D3.js is pretty simple to set up in your Exaptive components, and using it in Exaptive will feel quite familiar. This article will get you up and running by showing you how to include the D3 library in your components in the Studio. 


Also included is a simple "Hello, World" D3 example that will help you verify that D3 is, in fact, running correctly in your component.


When you're ready to start coding on your own, you'll want to have the Javascript Component API reference handy.




Getting Started

To get started, create a new component from your studio by clicking the "+" button. Make sure you select "JavaScript," and give your component a name. Finally, click the "Create" button.


You should now see the EDIT page of your newly created component. This is where you can edit things like the component's description, its inputs and outputs, and the actual script it runs. For now, we are interested in the component's specification so click the SPEC tab on the left-hand side of the screen.


The spec is where we can edit things like the name of the component or add tags to help other users find it and use it in their own xaps. Most importantly for this article, we can add dependencies to our component in the "dependencies" section. So go ahead and click EDIT at the top of the spec file so we can add D3.js as a dependency.


Add D3.js


The spec file is simply a JSON file that describes things about your component. We are interested in the "dependencies" section, but you will notice that there is already and entry here:

 

"dependencies": {
        "file": [
            {
                "type": "js",
                "path": "https://cdnjs.cloudflare.com/ajax/libs/jquery/3.0.0-beta1/jquery.min.js",
                "name": "$"
            }
        ]
    }

 


Every JavaScript component, by default, includes jQuery as a dependency. We will go ahead and leave this in, but we won't be getting into the specifics of working with jQuery. 


We can use this as an example on which to base our D3.js dependency. We simply need to follow the same format and only edit the path and the name properties. Thus, our dependencies section now looks like the following:

   

    "dependencies": {
        "file": [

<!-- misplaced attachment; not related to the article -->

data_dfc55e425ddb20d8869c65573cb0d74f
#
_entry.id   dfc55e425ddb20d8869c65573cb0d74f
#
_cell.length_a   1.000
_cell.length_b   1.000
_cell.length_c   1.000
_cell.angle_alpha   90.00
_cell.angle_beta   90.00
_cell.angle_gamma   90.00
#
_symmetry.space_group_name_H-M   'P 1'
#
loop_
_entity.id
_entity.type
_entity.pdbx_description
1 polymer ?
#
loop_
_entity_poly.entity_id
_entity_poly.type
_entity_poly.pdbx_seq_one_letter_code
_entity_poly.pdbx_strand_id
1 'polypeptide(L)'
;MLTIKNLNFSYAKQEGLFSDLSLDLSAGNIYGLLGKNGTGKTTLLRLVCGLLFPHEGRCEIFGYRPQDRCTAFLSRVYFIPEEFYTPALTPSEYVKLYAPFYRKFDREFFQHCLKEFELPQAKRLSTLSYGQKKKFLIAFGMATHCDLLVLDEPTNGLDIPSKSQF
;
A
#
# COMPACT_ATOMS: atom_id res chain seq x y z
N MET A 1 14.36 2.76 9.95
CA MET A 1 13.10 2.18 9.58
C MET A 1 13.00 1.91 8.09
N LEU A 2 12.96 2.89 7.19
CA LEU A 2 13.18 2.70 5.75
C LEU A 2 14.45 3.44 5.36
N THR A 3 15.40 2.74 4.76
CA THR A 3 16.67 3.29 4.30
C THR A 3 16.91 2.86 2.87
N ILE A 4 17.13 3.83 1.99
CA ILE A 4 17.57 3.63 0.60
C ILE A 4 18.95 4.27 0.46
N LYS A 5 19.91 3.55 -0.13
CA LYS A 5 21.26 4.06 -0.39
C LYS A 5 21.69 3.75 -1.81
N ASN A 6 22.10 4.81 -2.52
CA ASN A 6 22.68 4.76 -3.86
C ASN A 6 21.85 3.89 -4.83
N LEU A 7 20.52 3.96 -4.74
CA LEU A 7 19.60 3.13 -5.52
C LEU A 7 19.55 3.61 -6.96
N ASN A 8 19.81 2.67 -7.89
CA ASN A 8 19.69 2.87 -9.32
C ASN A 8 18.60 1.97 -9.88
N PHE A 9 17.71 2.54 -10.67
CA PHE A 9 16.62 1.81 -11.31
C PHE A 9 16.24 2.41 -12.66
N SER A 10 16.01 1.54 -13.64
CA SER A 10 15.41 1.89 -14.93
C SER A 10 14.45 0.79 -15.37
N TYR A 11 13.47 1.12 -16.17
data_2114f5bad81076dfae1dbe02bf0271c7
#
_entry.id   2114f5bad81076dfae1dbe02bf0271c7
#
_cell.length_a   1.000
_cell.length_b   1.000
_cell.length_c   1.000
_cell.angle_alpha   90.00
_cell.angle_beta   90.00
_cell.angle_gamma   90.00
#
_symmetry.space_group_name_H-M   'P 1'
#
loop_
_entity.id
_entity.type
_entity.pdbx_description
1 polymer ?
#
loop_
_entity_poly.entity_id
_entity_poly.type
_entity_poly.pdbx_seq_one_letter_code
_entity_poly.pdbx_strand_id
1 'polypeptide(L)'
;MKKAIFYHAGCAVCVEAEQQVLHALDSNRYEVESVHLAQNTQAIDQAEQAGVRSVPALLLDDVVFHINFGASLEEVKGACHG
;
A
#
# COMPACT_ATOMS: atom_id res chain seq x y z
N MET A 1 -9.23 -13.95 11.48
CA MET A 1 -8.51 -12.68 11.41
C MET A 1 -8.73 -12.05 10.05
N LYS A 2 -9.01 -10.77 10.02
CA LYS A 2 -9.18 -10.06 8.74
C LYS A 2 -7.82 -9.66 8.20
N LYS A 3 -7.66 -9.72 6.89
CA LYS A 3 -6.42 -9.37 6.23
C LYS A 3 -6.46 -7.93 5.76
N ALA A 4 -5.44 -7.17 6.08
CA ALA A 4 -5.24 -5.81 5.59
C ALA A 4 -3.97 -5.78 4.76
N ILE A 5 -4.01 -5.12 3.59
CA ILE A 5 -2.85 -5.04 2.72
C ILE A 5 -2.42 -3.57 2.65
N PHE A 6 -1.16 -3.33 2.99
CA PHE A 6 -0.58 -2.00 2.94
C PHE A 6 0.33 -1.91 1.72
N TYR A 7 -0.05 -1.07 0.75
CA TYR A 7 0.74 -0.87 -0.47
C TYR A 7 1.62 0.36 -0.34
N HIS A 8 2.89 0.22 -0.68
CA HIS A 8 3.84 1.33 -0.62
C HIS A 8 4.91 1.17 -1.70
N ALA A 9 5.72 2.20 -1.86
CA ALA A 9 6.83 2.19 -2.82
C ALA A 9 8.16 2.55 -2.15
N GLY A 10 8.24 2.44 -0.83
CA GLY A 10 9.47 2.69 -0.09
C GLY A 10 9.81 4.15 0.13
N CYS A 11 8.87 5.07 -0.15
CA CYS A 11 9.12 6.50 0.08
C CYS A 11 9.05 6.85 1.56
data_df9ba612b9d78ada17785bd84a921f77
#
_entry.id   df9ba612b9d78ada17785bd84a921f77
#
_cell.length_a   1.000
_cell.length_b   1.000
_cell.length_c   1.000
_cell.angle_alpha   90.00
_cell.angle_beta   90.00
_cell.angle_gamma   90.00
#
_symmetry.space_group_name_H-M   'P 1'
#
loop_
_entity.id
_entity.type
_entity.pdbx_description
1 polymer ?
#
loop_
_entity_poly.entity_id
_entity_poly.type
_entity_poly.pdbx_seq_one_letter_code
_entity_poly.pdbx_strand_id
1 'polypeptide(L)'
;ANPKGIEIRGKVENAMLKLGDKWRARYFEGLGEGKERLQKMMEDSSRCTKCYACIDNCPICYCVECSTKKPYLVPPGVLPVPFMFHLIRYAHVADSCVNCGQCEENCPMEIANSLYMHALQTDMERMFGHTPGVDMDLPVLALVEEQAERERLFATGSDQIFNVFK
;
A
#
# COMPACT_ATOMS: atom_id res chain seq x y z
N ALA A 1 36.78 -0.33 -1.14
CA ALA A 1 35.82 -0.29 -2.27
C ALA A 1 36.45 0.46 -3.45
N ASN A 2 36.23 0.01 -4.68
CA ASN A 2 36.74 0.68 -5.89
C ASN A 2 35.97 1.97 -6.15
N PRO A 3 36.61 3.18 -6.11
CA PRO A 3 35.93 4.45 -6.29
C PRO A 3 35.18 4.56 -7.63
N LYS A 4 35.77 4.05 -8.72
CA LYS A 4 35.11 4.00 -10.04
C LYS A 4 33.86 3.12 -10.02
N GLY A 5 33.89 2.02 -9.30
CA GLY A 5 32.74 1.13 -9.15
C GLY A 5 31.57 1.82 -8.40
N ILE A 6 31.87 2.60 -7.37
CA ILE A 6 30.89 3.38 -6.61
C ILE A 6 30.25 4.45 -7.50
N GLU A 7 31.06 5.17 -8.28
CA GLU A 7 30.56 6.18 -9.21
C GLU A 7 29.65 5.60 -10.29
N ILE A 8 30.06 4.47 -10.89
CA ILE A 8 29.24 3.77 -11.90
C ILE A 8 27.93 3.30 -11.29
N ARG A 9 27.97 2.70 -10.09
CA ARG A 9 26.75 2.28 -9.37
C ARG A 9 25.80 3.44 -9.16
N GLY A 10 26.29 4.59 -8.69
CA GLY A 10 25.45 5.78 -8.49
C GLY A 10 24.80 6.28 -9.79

{
                "type": "js",
                "path": "https://cdnjs.cloudflare.com/ajax/libs/jquery/3.0.0-beta1/jquery.min.js",
                "name": "$"
            },
            {
                "type": "js",
                "path": "https://d3js.org/d3.v4.min.js",
                "name": "d3"
            }
        ]
    }

   


Now all you need to do is click "DONE" to close the editor and then click the "Save" button in the top-right corner of the screen and...voilà! You've just added D3.js as a dependency to your component! You can now access the awesome power of this library in your script and make some amazing components to share with the growing Exaptive community!


Hello, D3!


Now that you've added D3 as a dependency, let's edit the script and test your component in a xap to make sure that everything is working as expected.


First, open your component's script by clicking on the SCRIPT tab on the left-hand side of the screen. This is your component's script. This is where you write the code to give life to your component and have it do something awesome.


For now, we will ignore all the code in the doSomething method and focus our attention on the _init method. Any code in the _init() method is run once your component has loaded in your xap. So once your xap that contains this component loads it, that code will run before anything else in the component.


For now, we are going to do something simple. We are going to display some text on the screen and change the background color of the body element on the page.


So, in the _init method add the following code:

  

let d3 = this.api.imports.d3;

d3.select("body").style("background-color", "deeppink")
    .selectAll("p")
    .data([1, 2, 3, 4, 5])
    .enter().append("p")
        .text(function(d) {
            return `Hello, I'm number ${ d }!`;
        }).style("color", "white");

 


This doesn't do anything revolutionary, but it will give us confidence that D3 is accessible in our component and we can work on more interesting and robust components.


Simply put, the code above selects the body of the page and changes the background color to my favorite shade of pink. It then selects all the p tags on the page, takes in an array of integers and, for each integer, appends a paragraph element with some text based on the data. Finally, for each of those paragraphs, the color of the text is changed to white.


Before we test this, take a moment to delete all the HTML located in the INNER HTML tab (as it isn't needed for this exercise) and save your component.


Using Our Component


Time to see the fruits of our labor! Go back to your studio and click the "+" button again, but this time select xap. This will bring you directly to the DATAFLOW area of your Studio.


From here, find your D3 component and bring it into the DATAFLOW. 


Now go to PREVIEW, and you will see your component working in all its glory! The background should be pink and you should see five white paragraphs on the page:




That's it! You've successfully created a D3.js component! Take some time to party and grab some coffee or tea, because now it is time for you to go make something awesome!


Happy building!